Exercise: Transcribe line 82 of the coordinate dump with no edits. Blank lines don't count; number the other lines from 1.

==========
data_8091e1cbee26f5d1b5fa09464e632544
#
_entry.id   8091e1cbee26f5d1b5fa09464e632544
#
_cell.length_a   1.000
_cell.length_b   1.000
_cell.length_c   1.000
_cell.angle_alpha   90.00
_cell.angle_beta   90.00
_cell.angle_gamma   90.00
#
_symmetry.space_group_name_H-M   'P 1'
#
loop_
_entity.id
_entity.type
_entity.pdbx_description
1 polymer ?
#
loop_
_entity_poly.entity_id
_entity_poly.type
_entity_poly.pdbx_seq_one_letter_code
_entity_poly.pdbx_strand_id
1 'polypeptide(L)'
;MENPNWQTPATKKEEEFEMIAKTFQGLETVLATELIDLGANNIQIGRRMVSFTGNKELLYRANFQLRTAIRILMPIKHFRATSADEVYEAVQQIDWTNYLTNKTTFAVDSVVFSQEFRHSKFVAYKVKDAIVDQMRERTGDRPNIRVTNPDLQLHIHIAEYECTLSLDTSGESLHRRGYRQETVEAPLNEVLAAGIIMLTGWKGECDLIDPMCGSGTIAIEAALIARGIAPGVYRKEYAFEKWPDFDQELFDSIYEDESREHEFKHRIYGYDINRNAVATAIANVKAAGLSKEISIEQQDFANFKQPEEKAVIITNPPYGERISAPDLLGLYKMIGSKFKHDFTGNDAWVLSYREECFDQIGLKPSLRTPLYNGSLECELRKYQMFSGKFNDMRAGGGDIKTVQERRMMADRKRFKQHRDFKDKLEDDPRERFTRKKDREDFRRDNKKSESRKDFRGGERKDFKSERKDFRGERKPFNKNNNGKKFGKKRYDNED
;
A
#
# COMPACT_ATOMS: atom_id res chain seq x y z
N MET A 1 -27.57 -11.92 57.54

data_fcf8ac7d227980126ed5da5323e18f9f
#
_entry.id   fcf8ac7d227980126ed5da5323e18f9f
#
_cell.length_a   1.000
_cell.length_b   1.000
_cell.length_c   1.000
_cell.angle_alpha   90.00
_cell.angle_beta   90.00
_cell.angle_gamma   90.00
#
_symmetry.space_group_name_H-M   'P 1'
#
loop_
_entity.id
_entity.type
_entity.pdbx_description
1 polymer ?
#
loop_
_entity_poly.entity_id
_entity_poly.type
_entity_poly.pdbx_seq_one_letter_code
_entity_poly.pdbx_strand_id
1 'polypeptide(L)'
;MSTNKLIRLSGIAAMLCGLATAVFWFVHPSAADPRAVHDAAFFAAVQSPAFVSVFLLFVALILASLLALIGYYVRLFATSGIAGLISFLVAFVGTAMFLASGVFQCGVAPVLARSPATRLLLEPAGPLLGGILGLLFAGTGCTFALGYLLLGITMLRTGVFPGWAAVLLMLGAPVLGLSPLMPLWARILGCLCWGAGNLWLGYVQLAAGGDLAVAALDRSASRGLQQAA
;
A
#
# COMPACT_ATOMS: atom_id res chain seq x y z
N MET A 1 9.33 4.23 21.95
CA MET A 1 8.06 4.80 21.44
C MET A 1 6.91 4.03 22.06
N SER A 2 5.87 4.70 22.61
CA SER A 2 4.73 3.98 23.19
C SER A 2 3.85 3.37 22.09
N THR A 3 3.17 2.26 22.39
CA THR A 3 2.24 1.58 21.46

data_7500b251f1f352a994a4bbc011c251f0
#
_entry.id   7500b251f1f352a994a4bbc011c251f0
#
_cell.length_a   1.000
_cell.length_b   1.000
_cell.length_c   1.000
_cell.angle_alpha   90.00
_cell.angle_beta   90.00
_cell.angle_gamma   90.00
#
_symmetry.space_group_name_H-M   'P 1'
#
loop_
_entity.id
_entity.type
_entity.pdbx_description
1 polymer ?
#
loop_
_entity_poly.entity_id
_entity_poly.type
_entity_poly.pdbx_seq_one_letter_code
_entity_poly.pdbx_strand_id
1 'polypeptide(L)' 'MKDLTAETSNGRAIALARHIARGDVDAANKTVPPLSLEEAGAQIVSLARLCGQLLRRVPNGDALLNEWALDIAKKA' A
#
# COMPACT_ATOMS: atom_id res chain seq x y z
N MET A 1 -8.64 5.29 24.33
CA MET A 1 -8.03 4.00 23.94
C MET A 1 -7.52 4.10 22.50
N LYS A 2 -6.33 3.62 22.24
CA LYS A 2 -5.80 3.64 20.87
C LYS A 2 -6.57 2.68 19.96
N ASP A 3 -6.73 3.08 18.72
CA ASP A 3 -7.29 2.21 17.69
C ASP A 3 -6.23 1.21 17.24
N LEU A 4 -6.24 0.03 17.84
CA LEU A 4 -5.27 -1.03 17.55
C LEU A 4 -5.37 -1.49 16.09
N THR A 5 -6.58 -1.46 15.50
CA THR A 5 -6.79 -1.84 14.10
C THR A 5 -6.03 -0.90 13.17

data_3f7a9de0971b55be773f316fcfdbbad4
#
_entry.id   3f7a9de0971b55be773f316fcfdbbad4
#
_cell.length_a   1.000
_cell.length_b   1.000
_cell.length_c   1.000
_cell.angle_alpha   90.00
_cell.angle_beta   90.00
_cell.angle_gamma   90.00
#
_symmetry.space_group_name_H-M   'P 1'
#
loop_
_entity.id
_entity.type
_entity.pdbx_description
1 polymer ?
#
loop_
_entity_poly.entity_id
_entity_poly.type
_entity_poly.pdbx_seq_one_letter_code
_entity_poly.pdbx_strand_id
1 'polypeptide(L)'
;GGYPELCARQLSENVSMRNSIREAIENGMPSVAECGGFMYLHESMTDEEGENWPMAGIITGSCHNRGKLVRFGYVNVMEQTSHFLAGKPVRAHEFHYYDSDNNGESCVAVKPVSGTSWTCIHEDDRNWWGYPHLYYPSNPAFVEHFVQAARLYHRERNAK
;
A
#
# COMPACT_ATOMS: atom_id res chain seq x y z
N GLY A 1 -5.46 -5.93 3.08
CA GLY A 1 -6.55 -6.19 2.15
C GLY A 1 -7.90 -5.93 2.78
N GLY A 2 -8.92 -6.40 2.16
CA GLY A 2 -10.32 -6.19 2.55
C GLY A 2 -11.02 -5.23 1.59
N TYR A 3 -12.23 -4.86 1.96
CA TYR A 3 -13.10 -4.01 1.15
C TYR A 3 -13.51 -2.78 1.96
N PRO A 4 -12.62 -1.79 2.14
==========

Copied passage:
#